Research Shows Caterpillars Trick Corn Plants to Lower their DefensesSeptember 16, 2015
Chemical ecologists in Pennsylvania State University have uncovered a deception that has likely evolved over a thousand years. They found that caterpillars have tricked corn plants by defecating on crevasses where the leaves meet the stalks. Large amounts of frass accumulate in the structures and remain there for a long period of time.
According to Dawn Luthe, professor of plant stress biology, the caterpillar frass tricks the plant into sensing that it is being attacked by fungal pathogens, and mounting a defense against them, suppressing the plant's defenses against herbivores. Plants cannot defend against pathogens and insect attackers simultaneously, and need to switch on either their pathway to defend against herbivores or their pathway to defend against pathogens.
The research may lead to plants genetically modified to incorporate the proteins from the frass to boost a crop's native resistance to pathogens. Caterpillar frass is composed of molecules derived from the host plant, the insect itself, and associated microbes, and hence it provides abundant cues that may alter plant defense responses, explained lead researcher Swayamjit Ray.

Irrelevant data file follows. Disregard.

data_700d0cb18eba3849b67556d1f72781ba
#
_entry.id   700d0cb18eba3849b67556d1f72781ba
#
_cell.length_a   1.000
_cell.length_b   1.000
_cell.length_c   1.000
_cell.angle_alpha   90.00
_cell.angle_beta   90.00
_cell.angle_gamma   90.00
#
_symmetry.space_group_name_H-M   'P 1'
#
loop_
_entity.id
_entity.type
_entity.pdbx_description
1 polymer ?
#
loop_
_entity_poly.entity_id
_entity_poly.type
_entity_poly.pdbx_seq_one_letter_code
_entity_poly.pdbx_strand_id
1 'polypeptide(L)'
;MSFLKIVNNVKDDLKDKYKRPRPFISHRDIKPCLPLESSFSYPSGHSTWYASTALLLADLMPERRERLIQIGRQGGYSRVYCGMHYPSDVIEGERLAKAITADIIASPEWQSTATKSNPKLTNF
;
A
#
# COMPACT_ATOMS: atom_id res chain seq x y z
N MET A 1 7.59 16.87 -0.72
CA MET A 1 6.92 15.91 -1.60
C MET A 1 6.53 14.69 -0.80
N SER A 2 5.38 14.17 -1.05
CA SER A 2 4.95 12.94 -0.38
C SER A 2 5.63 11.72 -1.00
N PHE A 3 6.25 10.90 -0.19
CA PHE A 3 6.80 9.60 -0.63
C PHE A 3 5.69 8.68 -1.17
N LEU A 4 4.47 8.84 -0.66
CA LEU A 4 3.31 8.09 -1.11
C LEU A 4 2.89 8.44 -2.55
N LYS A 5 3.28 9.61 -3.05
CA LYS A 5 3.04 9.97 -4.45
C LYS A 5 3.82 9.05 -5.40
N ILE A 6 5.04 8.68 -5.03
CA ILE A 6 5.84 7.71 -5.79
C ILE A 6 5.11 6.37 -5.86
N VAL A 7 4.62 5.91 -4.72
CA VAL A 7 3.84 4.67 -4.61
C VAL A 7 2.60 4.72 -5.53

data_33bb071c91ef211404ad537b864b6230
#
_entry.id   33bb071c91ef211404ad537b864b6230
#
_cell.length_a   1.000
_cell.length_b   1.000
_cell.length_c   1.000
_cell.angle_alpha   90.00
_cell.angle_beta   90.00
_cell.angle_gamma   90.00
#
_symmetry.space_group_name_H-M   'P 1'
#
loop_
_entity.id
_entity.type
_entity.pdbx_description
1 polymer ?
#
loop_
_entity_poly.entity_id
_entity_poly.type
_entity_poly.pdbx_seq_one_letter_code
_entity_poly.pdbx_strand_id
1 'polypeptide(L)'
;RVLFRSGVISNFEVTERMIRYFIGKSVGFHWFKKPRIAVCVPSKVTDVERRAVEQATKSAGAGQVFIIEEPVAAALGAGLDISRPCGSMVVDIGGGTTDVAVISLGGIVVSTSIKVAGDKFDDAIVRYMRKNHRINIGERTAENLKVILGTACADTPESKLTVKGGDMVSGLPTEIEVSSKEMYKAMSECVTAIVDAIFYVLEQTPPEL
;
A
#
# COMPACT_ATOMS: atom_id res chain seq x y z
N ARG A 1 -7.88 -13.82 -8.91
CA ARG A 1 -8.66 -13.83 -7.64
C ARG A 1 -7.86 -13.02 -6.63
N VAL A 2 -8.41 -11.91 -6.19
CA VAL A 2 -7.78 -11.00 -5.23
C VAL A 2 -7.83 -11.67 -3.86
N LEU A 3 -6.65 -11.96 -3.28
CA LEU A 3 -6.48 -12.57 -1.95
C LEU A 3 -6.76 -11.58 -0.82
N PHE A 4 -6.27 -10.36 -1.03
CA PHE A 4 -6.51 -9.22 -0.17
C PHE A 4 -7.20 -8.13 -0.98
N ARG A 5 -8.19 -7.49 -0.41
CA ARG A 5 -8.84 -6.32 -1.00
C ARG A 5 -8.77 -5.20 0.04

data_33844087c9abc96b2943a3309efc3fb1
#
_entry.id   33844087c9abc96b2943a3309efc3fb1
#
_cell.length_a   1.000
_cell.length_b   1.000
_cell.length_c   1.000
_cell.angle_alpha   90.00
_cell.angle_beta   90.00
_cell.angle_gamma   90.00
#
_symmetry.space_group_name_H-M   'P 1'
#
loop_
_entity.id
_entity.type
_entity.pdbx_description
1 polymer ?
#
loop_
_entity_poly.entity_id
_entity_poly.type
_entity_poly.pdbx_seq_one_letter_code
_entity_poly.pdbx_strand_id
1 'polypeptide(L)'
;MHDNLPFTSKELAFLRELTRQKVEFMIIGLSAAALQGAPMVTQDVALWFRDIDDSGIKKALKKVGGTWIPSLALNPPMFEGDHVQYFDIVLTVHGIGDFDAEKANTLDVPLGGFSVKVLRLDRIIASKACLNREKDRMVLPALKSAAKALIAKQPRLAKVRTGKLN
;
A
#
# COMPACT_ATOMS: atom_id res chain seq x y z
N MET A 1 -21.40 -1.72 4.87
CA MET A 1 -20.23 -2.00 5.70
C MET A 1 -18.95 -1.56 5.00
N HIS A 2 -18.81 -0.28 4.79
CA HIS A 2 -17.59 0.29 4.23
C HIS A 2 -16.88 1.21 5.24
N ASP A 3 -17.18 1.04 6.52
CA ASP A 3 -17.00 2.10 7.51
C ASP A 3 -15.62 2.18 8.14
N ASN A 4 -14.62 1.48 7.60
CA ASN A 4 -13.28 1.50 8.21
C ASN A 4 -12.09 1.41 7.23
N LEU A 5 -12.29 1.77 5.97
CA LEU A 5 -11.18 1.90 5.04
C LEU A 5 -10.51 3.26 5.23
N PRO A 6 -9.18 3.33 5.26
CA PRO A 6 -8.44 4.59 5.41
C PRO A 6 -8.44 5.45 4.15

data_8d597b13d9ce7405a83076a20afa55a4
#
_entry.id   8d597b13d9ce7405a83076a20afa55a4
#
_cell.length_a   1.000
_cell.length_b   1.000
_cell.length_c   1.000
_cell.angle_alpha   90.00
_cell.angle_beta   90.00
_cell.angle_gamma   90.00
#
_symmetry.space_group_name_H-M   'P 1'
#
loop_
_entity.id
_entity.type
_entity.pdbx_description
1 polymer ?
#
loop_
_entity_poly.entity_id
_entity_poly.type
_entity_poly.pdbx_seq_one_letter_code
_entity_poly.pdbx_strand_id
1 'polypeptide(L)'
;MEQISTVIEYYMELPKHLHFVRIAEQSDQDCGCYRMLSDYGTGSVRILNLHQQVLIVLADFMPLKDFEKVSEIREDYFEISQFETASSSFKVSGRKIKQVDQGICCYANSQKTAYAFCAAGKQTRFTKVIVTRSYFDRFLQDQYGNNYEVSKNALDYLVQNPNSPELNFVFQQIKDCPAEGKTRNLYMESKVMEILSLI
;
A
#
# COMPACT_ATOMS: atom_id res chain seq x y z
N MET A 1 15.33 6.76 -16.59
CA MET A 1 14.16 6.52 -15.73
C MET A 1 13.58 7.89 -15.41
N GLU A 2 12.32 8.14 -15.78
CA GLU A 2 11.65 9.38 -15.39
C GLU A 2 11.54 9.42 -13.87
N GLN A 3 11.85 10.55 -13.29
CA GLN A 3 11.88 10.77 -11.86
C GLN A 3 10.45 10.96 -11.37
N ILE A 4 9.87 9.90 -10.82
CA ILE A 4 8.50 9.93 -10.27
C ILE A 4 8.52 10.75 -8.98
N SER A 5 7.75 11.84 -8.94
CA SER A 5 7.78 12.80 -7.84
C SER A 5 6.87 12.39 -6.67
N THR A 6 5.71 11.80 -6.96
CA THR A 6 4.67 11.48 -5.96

For more information, read the news release at the Penn State website.
See more articles:
News from Around the World
- Farmers in Kenya Support Government Plan to Lift Ban on Biotech Crops
- Research Shows Caterpillars Trick Corn Plants to Lower their Defenses
- Genetic Engineering Transforms Common Plant to Produce Cancer Drug
- Scientists Asks for Deregulation of Bt eggplant to Unchoke Regulatory Pipeline in India
- U.S.-Pakistan Wheat Breeders' Cooperation Develops Unique Pool of Wheat Genetics to Fight Wheat Diseases
- Chinese Scientists Complete Genome Sequence of Bacillus thuringiensis Strain HD521
- New Method to Predict Plant Size at Maturity Based on Genetic Markers
- EU Regulators and Food Suppliers Can Now Access Online GM Crop Database
- GM Plants Could Help Eliminate Food Poisoning
- Expression of β-glucosidase Increases Trichome Density and Artemisinin Content in Sweet Wormwood
Beyond Crop Biotech
- Scientists Reveal Novel Genes Affecting Sex Determination in Yellow Catfish
From the BICs
- Ugandan Scientists and Journalists Strive to Find a Middle Ground
- Filipino Experts and Agri Stakeholders Discuss Gender and GM Crops
- Biotech Crop Annual Updates
- New Infographic Shows Process of Getting GM Crops to Market
Subscribe to CBU: